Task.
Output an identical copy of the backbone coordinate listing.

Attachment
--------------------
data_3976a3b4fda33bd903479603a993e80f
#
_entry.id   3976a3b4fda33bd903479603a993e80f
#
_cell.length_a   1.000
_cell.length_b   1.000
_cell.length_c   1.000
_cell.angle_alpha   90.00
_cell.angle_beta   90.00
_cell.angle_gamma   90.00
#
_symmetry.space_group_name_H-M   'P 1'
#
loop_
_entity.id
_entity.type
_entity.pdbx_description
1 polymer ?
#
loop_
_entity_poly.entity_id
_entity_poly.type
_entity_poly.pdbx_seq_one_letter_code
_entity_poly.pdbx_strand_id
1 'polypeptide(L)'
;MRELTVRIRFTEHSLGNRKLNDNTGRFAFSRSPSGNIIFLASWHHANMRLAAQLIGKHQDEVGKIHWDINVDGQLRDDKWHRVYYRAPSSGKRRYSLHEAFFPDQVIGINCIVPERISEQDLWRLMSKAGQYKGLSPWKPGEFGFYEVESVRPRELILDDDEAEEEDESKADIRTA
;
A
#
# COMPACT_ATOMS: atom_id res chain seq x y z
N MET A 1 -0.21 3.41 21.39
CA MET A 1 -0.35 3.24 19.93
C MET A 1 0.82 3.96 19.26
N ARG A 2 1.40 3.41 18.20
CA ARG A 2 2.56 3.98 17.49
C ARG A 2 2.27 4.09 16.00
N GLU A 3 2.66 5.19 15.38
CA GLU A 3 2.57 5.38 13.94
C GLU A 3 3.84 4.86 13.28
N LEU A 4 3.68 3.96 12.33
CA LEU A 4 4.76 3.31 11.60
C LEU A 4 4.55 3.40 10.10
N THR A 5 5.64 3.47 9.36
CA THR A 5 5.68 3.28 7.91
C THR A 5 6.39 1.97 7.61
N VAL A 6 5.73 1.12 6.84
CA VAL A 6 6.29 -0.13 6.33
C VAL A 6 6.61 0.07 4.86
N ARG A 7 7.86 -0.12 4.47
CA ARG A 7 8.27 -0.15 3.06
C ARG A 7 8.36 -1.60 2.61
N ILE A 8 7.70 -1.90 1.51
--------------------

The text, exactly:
data_3976a3b4fda33bd903479603a993e80f
#
_entry.id   3976a3b4fda33bd903479603a993e80f
#
_cell.length_a   1.000
_cell.length_b   1.000
_cell.length_c   1.000
_cell.angle_alpha   90.00
_cell.angle_beta   90.00
_cell.angle_gamma   90.00
#
_symmetry.space_group_name_H-M   'P 1'
#
loop_
_entity.id
_entity.type
_entity.pdbx_description
1 polymer ?
#
loop_
_entity_poly.entity_id
_entity_poly.type
_entity_poly.pdbx_seq_one_letter_code
_entity_poly.pdbx_strand_id
1 'polypeptide(L)'
;MRELTVRIRFTEHSLGNRKLNDNTGRFAFSRSPSGNIIFLASWHHANMRLAAQLIGKHQDEVGKIHWDINVDGQLRDDKWHRVYYRAPSSGKRRYSLHEAFFPDQVIGINCIVPERISEQDLWRLMSKAGQYKGLSPWKPGEFGFYEVESVRPRELILDDDEAEEEDESKADIRTA
;
A
#
# COMPACT_ATOMS: atom_id res chain seq x y z
N MET A 1 -0.21 3.41 21.39
CA MET A 1 -0.35 3.24 19.93
C MET A 1 0.82 3.96 19.26
N ARG A 2 1.40 3.41 18.20
CA ARG A 2 2.56 3.98 17.49
C ARG A 2 2.27 4.09 16.00
N GLU A 3 2.66 5.19 15.38
CA GLU A 3 2.57 5.38 13.94
C GLU A 3 3.84 4.86 13.28
N LEU A 4 3.68 3.96 12.33
CA LEU A 4 4.76 3.31 11.60
C LEU A 4 4.55 3.40 10.10
N THR A 5 5.64 3.47 9.36
CA THR A 5 5.68 3.28 7.91
C THR A 5 6.39 1.97 7.61
N VAL A 6 5.73 1.12 6.84
CA VAL A 6 6.29 -0.13 6.33
C VAL A 6 6.61 0.07 4.86
N ARG A 7 7.86 -0.12 4.47
CA ARG A 7 8.27 -0.15 3.06
C ARG A 7 8.36 -1.60 2.61
N ILE A 8 7.70 -1.90 1.51